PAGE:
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Jacques Becker

January 4 - 31

"Becker saw like no other filmmaker. He created entire worlds from the smallest details."--Bilge Ebiri, Village Voice

From January 4 to 31, the Gene Siskel Film Center, in collaboration with the Institut Français and the Cultural Services of the French Embassy, presents ten films by Jacques Becker, an important yet neglected director whose career forms a bridge between French cinema’s Golden Age of the 1930s and its New Wave of the 1960s.

Becker (1906-60) began his film career as assistant to Jean Renoir on eight films from Renoir’s 1930s heyday, including BOUDU SAVED FROM DROWNING, A DAY IN THE COUNTRY, and GRAND ILLUSION. The term assistant director does not do justice to Becker’s importance as Renoir’s closest friend and collaborator during this great period. He was a key figure in swaying Renoir in the leftist direction that characterizes his thirties films. Becker intended to direct the Popular Front masterpiece THE CRIME OF MONSIEUR LANGE (1936) until it was taken over by Renoir. A strong sense of class consciousness would inform nearly all of the films Becker later directed.

Another attempt to direct was interrupted by the war. After spending two years in a prison camp, Becker finally made his first feature film, the crime thriller DERNIER ATOUT, in 1942. He began to attract serious critical attention with his next film, the caustic rural drama IT HAPPENED AT THE INN (1943). After the war, Becker consolidated his reputation with ANTOINE AND ANTOINETTE (1946), the first in a series of light romances filled with casual observations about Parisian life.

In 1952 he directed the grand tragic romance CASQUE D’OR, which made a star of Simone Signoret and became Becker’s most celebrated film. For the rest of his career Becker moved easily from genre to genre, including crime (TOUCHEZ PAS AU GRISBI), melodrama (RUE DE L’ESTRAPADE), Fernandel vehicle (ALI BABA AND THE FORTY THIEVES), and biopic (THE LOVERS OF MONTPARNASSE). He died at age 54, just after completing the prison-escape drama LE TROU, his last and, in the opinion of many, finest film.

Becker was one of the few veteran filmmakers championed by the rising Young Turks of the French New Wave, who lauded his genius for digression, his preference for moment-to-moment realism over a dominant plot line, and his ability to burrow into the world of a film no matter how slight or generic its story. François Truffaut, an especially devoted admirer, wrote, “It is not so much his choice of subject that distinguishes Becker as it is his treatment, and the scenes he selects to illustrate it… He will skimp over what another director would treat most seriously in order to linger over the characters eating breakfast, buttering a roll, brushing their teeth.”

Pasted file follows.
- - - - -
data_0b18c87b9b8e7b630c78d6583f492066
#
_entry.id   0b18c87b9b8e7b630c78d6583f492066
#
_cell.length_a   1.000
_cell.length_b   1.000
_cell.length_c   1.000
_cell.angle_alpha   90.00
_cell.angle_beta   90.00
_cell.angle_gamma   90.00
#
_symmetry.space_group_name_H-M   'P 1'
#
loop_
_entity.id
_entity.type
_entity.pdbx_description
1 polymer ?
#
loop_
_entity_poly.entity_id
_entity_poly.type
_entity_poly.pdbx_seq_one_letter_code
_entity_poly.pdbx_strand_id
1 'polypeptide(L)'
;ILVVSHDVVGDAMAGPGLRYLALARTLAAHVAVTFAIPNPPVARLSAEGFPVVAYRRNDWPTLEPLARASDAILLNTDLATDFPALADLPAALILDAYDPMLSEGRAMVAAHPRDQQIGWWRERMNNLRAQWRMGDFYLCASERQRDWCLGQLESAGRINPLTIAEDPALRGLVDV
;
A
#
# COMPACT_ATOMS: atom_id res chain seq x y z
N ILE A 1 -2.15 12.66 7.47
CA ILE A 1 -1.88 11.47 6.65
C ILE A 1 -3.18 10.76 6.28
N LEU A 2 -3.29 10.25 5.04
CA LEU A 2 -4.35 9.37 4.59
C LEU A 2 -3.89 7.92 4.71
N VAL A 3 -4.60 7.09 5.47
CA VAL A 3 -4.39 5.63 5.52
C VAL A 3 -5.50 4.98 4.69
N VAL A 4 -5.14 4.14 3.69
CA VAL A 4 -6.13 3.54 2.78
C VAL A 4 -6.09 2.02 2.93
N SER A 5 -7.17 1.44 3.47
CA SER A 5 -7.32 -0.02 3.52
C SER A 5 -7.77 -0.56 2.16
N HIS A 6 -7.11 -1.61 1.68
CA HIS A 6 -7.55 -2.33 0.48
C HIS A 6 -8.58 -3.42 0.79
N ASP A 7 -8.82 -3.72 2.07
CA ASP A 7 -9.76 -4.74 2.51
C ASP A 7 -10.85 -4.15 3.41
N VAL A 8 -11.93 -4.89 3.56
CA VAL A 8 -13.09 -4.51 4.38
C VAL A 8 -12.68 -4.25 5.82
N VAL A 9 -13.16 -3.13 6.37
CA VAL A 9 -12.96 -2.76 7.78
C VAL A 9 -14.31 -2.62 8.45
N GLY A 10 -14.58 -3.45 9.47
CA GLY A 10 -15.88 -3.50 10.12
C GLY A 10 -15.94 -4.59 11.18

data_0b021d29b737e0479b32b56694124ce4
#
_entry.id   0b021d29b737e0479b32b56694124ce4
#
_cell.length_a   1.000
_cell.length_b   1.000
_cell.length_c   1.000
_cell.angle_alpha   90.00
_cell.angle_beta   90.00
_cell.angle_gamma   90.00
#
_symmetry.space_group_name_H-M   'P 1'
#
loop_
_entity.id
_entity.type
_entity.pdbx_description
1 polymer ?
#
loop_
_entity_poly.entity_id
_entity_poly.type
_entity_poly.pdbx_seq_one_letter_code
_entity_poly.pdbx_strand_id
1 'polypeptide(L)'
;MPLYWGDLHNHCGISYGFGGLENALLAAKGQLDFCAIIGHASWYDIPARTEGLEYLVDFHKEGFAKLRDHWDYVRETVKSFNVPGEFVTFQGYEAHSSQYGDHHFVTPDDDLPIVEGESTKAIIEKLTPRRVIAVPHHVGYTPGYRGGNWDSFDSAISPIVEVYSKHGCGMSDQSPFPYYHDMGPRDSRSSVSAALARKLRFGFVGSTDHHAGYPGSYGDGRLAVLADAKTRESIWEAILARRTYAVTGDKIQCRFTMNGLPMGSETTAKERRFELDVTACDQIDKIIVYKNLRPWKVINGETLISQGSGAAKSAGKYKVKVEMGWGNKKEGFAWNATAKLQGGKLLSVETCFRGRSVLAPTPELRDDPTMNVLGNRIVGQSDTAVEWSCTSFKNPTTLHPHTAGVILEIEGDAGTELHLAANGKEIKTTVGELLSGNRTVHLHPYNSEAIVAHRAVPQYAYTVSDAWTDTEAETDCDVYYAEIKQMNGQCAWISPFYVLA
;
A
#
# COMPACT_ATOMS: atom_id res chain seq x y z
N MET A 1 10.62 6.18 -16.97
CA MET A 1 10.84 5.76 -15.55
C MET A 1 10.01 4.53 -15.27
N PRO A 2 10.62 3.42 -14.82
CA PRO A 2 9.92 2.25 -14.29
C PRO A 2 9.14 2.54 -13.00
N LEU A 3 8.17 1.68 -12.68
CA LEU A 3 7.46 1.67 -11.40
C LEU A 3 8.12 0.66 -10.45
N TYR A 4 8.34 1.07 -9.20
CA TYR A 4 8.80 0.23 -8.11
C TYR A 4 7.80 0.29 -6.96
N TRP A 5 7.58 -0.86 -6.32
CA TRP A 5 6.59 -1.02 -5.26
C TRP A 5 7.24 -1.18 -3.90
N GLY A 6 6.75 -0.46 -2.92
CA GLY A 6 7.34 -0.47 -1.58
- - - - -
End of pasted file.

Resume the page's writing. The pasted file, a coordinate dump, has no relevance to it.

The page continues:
Becker’s directorial temperament is that of an observer. This does not mean that he is neutral or detached but that, rather than imposing a predetermined scheme on the film, he allows its truth to emerge from an accumulation of countless small impressions and observations that illuminate the characters and their social milieu. Even when ostensibly focused on an individual, as in FALBALAS, or on a couple, as in ANTOINE ET ANTOINETTE, Becker’s richly centrifugal style sweeps out to capture the wealth of life around them, and the social relations that shape that life. Becker said, “I hate leaving people in a vacuum; in my view nothing is more false. I cannot conceive a character without worrying about the manner in which he lives, his social contacts, whatever class he may belong to.”

Special thanks to Eric Di Bernardo, Rialto Pictures; Amélie Garin-Davet and Laurence Geannopulos, Cultural Services of the French Embassy.

-- Martin Rubin

SATURDAY DOUBLE-BILL DISCOUNT! Buy a ticket at our regular prices for the first Becker film on any Saturday in January, and get a ticket for the second Becker film that day at the discounted rate with proof of your original purchase: General Admission $7; Students $5; Members $4. (This discount rate applies to the second feature only. Discount available in person at the box office only.)


It Happened at the Inn

Goupi mains rouges

1943, Jacques Becker, France, 104 min.


  • Fri, Jan 4th 4:15pm
  • Tue, Jan 8th 6:00pm

Rendezvous in July

Rendez-vous en juillet

1949, Jacques Becker, France, 99 min.


  • Sat, Jan 5th 3:00pm
  • Thu, Jan 10th 6:00pm

Touchez pas au grisbi

Hands Off the Loot!

1953, Jacques Becker, France, 94 min.


  • Sat, Jan 5th 5:00pm
  • Wed, Jan 9th 6:00pm

Édouard and Caroline

Édouard et Caroline

1952, Jacques Becker, France, 92 min.


  • Fri, Jan 11th 4:15pm
  • Sat, Jan 12th 5:15pm
  • Thu, Jan 17th 6:00pm

The Lovers of Montparnasse

Les amants de Montparnasse

1958, Jacques Becker, France, 108 min.


  • Sat, Jan 12th 3:00pm

Rue de l'Estrapade

1953, Jacques Becker, France, 100 min.


  • Tue, Jan 15th 6:00pm

Antoine and Antoinette

Antoine et Antoinette

1947, Jacques Becker, France, 84 min.


  • Fri, Jan 18th 4:15pm
  • Sat, Jan 19th 5:30pm
  • Tue, Jan 22nd 6:00pm

Le trou

1960, Jacques Becker, France, 131 min.


  • Sat, Jan 19th 3:00pm
  • Thu, Jan 24th 6:00pm

Casque d'or

1952, Jacques Becker, France, 94 min.


  • Sat, Jan 26th 3:00pm
  • Thu, Jan 31st 6:00pm


1945, Jacques Becker, France, 107 min.


  • Sat, Jan 26th 5:00pm
  • Sat, Feb 2nd 12:00pm